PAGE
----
Nora constantly proved to have little to no good judgment. Patch is continually sexually inappropriate around her, and she does nothing to stop him. He stalks her, and she doesn't say a thing. She even goes as far as to allow him to invite himself into her house while she's home alone.

So, apparently, if your stalker is good-looking, he's totally cool and stuff, and there's no way he would take advantage of you, because he's so hot.

Haha. Hahahahaha.

I will give this book one thing: It was incredibly suspenseful. That is probably the sole reason I pushed through and finished the book out; I wanted to know what was going to happen next.

I will admit, though, that the climax was actually rather disappointing. Don't read with too high hopes in way of plot.

So, there's seven hours of my life I'll never get back.

And the moral of this story is:

Paranormal Romance is a waste of time, whether it has to do with vampires or not.

In my humble opinion, of course.

The Hunger Games

"I keep wishing I could think of a way to... to show the Capitol they don't own me. That I'm more than just a piece in their Games."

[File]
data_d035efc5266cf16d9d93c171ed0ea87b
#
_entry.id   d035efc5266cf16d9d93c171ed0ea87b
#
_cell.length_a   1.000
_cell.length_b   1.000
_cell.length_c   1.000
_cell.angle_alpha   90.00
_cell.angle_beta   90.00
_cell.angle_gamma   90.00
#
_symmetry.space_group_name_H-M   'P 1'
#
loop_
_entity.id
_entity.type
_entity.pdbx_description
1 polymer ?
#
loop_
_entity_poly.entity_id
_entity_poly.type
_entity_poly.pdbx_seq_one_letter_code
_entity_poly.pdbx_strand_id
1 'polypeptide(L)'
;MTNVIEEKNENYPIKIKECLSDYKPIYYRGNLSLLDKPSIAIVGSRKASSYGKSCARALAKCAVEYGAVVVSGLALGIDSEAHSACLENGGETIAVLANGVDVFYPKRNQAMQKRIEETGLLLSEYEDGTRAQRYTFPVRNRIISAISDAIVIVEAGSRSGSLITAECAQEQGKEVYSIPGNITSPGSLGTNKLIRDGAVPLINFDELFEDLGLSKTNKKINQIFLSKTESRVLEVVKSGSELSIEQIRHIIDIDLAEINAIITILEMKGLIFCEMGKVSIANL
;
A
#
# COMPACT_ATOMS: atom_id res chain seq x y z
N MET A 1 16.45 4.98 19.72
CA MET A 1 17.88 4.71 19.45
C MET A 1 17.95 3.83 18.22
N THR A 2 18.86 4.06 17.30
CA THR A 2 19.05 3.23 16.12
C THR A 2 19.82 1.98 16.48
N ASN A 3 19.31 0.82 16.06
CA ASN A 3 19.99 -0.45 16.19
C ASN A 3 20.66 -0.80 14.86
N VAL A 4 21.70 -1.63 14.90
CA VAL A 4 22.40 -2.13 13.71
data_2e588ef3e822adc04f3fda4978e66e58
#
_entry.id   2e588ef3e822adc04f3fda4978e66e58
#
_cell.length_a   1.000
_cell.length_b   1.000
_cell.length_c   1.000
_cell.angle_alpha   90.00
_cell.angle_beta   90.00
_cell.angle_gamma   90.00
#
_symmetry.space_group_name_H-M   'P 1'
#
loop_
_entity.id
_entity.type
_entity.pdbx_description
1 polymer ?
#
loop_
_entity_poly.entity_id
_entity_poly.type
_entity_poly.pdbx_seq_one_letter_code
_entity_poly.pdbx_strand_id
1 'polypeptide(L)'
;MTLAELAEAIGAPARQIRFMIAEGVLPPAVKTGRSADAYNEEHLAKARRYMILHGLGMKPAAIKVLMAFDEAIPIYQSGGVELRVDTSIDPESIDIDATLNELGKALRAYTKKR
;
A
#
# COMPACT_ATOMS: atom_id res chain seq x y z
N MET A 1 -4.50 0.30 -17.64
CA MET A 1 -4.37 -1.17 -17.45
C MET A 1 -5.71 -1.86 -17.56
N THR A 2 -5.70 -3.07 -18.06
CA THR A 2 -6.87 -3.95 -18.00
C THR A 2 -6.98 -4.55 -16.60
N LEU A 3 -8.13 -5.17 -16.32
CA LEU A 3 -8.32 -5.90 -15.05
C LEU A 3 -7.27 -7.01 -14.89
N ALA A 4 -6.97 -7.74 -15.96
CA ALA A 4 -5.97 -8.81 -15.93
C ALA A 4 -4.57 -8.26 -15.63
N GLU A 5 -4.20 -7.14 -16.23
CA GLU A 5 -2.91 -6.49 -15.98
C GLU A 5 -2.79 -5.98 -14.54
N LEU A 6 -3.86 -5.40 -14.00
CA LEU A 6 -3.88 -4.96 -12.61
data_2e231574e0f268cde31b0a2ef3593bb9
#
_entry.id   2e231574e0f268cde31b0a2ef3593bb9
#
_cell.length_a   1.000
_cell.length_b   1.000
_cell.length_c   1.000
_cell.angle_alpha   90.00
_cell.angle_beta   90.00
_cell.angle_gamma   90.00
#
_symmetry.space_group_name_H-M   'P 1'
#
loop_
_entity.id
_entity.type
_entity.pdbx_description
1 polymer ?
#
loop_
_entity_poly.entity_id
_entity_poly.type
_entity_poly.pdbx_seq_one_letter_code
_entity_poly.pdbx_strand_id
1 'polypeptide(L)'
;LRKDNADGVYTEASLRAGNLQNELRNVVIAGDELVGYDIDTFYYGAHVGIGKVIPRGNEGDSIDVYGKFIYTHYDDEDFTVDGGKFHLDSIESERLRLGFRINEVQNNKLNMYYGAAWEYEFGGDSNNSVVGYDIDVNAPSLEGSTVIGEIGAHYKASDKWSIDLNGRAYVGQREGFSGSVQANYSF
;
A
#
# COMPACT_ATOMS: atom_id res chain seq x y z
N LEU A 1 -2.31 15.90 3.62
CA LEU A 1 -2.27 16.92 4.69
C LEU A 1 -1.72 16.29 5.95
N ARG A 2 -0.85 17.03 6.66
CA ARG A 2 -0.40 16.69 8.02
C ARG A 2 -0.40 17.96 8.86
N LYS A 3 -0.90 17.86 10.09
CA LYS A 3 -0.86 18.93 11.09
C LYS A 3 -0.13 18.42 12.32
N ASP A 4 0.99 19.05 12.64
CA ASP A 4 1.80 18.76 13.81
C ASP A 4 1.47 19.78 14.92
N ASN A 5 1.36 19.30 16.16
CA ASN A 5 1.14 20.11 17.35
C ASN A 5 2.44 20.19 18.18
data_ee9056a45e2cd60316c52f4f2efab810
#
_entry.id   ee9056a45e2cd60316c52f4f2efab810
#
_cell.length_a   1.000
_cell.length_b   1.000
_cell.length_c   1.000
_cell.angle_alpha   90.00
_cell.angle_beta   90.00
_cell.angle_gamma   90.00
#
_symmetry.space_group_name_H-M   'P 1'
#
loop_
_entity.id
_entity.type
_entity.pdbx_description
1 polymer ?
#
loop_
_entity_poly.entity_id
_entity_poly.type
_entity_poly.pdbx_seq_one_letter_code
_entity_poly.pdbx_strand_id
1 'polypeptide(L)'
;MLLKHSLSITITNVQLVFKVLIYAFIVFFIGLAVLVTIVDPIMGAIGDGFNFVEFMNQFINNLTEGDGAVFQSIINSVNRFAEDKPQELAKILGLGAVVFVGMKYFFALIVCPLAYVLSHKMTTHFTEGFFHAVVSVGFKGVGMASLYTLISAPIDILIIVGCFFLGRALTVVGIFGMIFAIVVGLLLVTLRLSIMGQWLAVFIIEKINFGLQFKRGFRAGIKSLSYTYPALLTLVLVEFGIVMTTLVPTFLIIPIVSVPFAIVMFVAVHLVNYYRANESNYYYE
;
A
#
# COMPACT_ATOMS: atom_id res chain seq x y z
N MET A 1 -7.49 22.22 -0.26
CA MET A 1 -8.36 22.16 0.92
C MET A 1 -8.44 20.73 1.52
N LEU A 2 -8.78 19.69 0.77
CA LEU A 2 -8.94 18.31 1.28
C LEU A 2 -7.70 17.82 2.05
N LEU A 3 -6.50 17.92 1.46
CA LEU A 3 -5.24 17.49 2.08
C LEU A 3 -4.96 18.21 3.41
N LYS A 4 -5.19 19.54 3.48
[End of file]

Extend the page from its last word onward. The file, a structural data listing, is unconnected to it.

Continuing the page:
-Peeta Mellark.

The Hunger Games were more or less my first introduction into the world of young adult fiction. I read them about a year ago, and since then, I've been frequenting the teen section at the library and bookstore.

My friend was the one who first convinced me to read The Hunger Games. She walked up to me, asked me if I was reading anything at the moment, and upon hearing my reply of 'no' reached into her bag and handed me the first book in the trilogy. "Read this," she said. "It's amazing."

And I must say, I completely agree.

The Hunger Games is a dystopian read; set in post-apocalyptic North America. A large country by the name of Panem inhabits the continent; consisting of thirteen districts and a glorious Capitol city.